Earpieces are in, but glasses still fall off your face
Our future advancements in voice recognition appear to have given rise to a new gadget. Many people wear a small one-ear device that lets them interact with their digital life on the go. They still have a smartphone, yes, but it’s almost ornamental at times. Theodore’s phone has a camera on it and opens up like a small pocketbook, resembling a business card holder from the 1920s. It’s only needed when you actually have to look at something, or to get a decorative message. Listening to music with only one ear doesn’t sound like fun, but the earpiece does much of what Google is trying to do with Glass. But this world isn’t filled with screens. In fact, one of Theodore’s biggest problems is that he continually has to use his finger to push his old 20th century glasses back up his nose. Lasik, it seems, still isn’t standard in the future.
Video games go holographic
If you’ve always thought your TV was too small and you love the Xbox Kinect, this future is right up your alley. Theodore often goes home to play a video game in the dark. It’s projected into thin air and the visible screen was at least 100 inches diagonally, out-sizing almost any TV today. However, instead of shooting your enemies, it appears to mostly be about exploring and verbal puzzle solving. By moving his hands like a rabbit digging through dirt, Theodore is able to make his character’s legs run. To talk to characters, he actually talks to them. We’re guessing his game is rated M for Mature though. One of the characters he talked to couldn’t stop laying down the F Bombs.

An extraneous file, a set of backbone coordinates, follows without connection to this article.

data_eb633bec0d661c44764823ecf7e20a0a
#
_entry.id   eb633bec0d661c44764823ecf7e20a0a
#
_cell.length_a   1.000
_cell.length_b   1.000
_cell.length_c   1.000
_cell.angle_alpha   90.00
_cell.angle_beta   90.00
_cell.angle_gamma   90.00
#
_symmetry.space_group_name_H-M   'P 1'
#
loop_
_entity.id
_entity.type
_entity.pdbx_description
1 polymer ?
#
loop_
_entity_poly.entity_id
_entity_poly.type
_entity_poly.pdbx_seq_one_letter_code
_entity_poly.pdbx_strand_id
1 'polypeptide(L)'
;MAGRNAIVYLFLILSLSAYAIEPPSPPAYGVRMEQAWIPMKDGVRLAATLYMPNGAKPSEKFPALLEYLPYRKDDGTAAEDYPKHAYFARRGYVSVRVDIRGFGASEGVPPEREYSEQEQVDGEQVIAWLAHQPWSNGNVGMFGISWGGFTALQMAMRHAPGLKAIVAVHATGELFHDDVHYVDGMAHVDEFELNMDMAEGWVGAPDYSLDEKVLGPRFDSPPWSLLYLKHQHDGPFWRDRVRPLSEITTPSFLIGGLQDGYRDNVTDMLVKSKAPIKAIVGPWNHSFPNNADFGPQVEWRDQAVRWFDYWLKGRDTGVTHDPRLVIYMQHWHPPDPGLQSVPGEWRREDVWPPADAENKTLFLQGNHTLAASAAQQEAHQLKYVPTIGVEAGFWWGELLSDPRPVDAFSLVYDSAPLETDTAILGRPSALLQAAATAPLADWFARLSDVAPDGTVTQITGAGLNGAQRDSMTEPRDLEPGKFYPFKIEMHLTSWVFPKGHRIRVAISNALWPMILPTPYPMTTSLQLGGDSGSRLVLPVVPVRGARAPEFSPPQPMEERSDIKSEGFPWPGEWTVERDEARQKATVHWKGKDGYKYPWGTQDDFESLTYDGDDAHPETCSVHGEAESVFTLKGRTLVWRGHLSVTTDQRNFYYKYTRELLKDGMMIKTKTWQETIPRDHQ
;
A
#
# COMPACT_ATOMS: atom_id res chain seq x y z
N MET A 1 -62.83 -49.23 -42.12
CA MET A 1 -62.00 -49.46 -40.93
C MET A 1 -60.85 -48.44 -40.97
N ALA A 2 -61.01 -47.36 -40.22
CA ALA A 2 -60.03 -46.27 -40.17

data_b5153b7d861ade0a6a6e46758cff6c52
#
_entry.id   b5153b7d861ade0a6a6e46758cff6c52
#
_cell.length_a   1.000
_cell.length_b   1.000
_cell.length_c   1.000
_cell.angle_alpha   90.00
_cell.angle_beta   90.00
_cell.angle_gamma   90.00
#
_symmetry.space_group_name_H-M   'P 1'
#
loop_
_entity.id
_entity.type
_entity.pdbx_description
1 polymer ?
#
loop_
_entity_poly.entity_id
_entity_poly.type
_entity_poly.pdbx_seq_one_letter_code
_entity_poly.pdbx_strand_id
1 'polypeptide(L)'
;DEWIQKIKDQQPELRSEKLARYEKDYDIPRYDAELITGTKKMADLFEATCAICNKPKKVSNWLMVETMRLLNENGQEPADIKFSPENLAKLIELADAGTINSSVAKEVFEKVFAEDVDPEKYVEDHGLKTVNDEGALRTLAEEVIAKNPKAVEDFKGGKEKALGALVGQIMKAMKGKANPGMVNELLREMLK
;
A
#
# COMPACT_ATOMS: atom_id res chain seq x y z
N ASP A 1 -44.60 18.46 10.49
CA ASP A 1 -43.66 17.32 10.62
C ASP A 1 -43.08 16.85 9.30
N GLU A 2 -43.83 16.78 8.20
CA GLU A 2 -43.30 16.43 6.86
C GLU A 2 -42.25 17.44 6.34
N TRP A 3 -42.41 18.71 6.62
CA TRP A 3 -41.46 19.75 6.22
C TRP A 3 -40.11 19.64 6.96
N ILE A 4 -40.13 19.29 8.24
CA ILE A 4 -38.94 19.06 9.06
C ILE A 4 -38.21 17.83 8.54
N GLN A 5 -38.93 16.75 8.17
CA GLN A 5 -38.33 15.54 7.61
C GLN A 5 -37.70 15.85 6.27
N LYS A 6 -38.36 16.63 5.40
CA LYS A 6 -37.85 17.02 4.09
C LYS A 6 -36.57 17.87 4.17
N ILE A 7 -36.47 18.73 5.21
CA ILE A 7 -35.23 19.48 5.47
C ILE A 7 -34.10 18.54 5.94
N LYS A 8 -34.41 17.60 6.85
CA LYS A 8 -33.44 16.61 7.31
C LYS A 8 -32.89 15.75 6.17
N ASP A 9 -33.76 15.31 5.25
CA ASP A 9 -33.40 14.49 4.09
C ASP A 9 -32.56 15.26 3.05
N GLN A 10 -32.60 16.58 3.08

Technology is fashionable and non-distracting
If you’ve made it this far, you may see a pattern. In this ideal future, technology gets out of our way. Theodore does incredibly things each day and interacts with phones, desktop computers, earpieces, video-game systems, and ads on the street, but everything works seamlessly together. There is no file hunting or virus scanning; everything does its job, often without the need for a screen at all, and then gets out of the way. People seem to spend more time walking outside and enjoying life, and though video games are present, TV channel surfing is not. In fact, gadgets and technology are so integrated with life that they blend right in. Computer monitors look as stylish as any picture frame, and smartphones make fashion statements more than they do much of anything else.
It’s because technology is doing such a good job getting out of the way when we don’t need it that Theodore’s new artificially intelligent OS, Samantha (Scarlett Johansson), is welcome in his life at all. But alas, though a learning OS is part of the future in Her, it comes with far more complexities and unforeseen consequences than much of this idyllic tech. Find out more in our full review.
(Images © Warner Bros. Entertainment Inc.)